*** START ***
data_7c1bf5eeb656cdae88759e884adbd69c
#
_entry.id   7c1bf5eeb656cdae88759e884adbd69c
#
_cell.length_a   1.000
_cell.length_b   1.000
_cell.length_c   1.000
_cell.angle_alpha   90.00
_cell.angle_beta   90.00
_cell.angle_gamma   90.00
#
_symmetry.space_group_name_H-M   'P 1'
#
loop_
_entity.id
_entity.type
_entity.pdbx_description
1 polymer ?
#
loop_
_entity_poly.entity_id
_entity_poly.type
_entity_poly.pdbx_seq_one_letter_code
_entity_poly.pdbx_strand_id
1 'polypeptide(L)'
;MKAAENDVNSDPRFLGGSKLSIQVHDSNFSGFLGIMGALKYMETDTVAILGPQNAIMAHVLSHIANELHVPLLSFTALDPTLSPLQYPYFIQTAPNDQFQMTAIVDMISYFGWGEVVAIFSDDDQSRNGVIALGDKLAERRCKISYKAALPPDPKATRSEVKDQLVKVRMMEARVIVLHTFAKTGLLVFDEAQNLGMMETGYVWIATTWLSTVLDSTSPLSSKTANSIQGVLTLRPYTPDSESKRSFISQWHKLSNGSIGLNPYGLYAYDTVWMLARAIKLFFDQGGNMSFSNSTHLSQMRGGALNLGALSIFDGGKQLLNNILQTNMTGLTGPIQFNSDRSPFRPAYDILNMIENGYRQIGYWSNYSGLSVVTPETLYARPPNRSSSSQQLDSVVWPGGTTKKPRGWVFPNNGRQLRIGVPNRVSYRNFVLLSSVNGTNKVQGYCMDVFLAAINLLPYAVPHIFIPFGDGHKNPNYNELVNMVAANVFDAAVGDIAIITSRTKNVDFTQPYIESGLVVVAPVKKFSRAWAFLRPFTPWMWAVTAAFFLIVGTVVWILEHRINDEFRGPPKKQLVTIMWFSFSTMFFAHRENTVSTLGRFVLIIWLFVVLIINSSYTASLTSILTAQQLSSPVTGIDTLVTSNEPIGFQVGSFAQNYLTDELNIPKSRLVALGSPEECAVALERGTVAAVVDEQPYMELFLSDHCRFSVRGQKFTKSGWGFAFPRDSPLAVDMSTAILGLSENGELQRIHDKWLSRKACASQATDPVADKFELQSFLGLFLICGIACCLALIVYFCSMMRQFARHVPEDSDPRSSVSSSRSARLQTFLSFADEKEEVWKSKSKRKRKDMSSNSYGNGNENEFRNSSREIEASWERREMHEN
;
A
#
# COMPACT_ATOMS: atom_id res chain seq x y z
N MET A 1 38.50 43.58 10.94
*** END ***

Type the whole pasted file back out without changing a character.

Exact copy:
data_7c1bf5eeb656cdae88759e884adbd69c
#
_entry.id   7c1bf5eeb656cdae88759e884adbd69c
#
_cell.length_a   1.000
_cell.length_b   1.000
_cell.length_c   1.000
_cell.angle_alpha   90.00
_cell.angle_beta   90.00
_cell.angle_gamma   90.00
#
_symmetry.space_group_name_H-M   'P 1'
#
loop_
_entity.id
_entity.type
_entity.pdbx_description
1 polymer ?
#
loop_
_entity_poly.entity_id
_entity_poly.type
_entity_poly.pdbx_seq_one_letter_code
_entity_poly.pdbx_strand_id
1 'polypeptide(L)'
;MKAAENDVNSDPRFLGGSKLSIQVHDSNFSGFLGIMGALKYMETDTVAILGPQNAIMAHVLSHIANELHVPLLSFTALDPTLSPLQYPYFIQTAPNDQFQMTAIVDMISYFGWGEVVAIFSDDDQSRNGVIALGDKLAERRCKISYKAALPPDPKATRSEVKDQLVKVRMMEARVIVLHTFAKTGLLVFDEAQNLGMMETGYVWIATTWLSTVLDSTSPLSSKTANSIQGVLTLRPYTPDSESKRSFISQWHKLSNGSIGLNPYGLYAYDTVWMLARAIKLFFDQGGNMSFSNSTHLSQMRGGALNLGALSIFDGGKQLLNNILQTNMTGLTGPIQFNSDRSPFRPAYDILNMIENGYRQIGYWSNYSGLSVVTPETLYARPPNRSSSSQQLDSVVWPGGTTKKPRGWVFPNNGRQLRIGVPNRVSYRNFVLLSSVNGTNKVQGYCMDVFLAAINLLPYAVPHIFIPFGDGHKNPNYNELVNMVAANVFDAAVGDIAIITSRTKNVDFTQPYIESGLVVVAPVKKFSRAWAFLRPFTPWMWAVTAAFFLIVGTVVWILEHRINDEFRGPPKKQLVTIMWFSFSTMFFAHRENTVSTLGRFVLIIWLFVVLIINSSYTASLTSILTAQQLSSPVTGIDTLVTSNEPIGFQVGSFAQNYLTDELNIPKSRLVALGSPEECAVALERGTVAAVVDEQPYMELFLSDHCRFSVRGQKFTKSGWGFAFPRDSPLAVDMSTAILGLSENGELQRIHDKWLSRKACASQATDPVADKFELQSFLGLFLICGIACCLALIVYFCSMMRQFARHVPEDSDPRSSVSSSRSARLQTFLSFADEKEEVWKSKSKRKRKDMSSNSYGNGNENEFRNSSREIEASWERREMHEN
;
A
#
# COMPACT_ATOMS: atom_id res chain seq x y z
N MET A 1 38.50 43.58 10.94